Critic's Notebook: So sad to see you go, Joe (the Plumber)
Joe the Plumber played out what may have been the final seconds of his 15 minutes of fame in an increasingly angry exchange with CNN’s Rick Sanchez, who wanted to know exactly why a man clearing way less than $250,000 was so worried about Barack Obama’s proposed tax plan. "Principles," Joe (a.k.a. Samuel Joseph Wurzelbacher, unlicensed plumber) answered, explaining that he didn’t like the idea of someone’s "hard-earned money" being taken away and given to those who "maybe didn’t get the breaks, maybe didn’t work so hard."
Sanchez, who is nothing if not zealous, wanted to know more. Why such touching concern for some unnamed rich folk? Did Joe think poorer Americans should be taxed more and rich Americans taxed less? Where did he think roads came from anyway? How would we fund firefighters or police forces without taxes?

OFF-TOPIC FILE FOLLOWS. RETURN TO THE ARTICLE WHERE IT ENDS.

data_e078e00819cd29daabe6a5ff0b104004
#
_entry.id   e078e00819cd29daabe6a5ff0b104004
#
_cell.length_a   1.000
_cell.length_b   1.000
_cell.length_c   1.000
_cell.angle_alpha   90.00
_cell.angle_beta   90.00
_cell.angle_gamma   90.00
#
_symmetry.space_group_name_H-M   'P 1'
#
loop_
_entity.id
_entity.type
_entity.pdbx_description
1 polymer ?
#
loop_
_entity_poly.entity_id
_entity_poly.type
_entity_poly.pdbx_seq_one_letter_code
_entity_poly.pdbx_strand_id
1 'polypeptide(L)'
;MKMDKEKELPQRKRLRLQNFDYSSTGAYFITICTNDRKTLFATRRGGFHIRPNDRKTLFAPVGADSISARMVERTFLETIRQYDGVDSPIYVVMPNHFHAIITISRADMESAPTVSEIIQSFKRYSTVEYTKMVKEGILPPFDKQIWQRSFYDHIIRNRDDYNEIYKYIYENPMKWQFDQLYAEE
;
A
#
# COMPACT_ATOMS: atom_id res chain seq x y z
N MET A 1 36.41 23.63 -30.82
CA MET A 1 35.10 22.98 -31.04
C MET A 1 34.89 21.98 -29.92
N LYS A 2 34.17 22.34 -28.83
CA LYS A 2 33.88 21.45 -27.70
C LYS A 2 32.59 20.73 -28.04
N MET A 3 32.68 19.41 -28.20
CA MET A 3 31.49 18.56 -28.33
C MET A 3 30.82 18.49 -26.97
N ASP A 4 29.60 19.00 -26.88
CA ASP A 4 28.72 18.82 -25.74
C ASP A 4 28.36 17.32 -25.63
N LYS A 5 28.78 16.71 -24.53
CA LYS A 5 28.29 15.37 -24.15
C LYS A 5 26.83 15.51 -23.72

Wurzelbacher spluttered and fumed almost as furiously as the candidate he supports and wanted to know why Sanchez was asking all these questions, why he wasn’t "vetting Obama," the way he was vetting him, Joe the Plumber. "I just asked a candidate a question," Wurzelbacher said, as he has said 1,000 times before. "Why don't you ask me a good question, like what I'm going to do next?"
"No, Joe," Sanchez informed him. "You endorsed a political candidate. You held press conferences. You thrust yourself into this campaign so you need to answer the tough questions."
Wurzelbacher once again referred to principles, suggesting that Sanchez look the word up in the dictionary since he seemed to be having so much trouble understanding. In fact, Wurzelbacher seemed about one indignant snort away from hanging up when Sanchez, perhaps sensing that this wouldn’t play so well on election day, began his polished pull back. "Well, good conversation," he said with his best wide and crazy smile as Wurzelbacher continued to makes sounds of outrage into the phone. "Thanks for taking the time."
-- Mary McNamara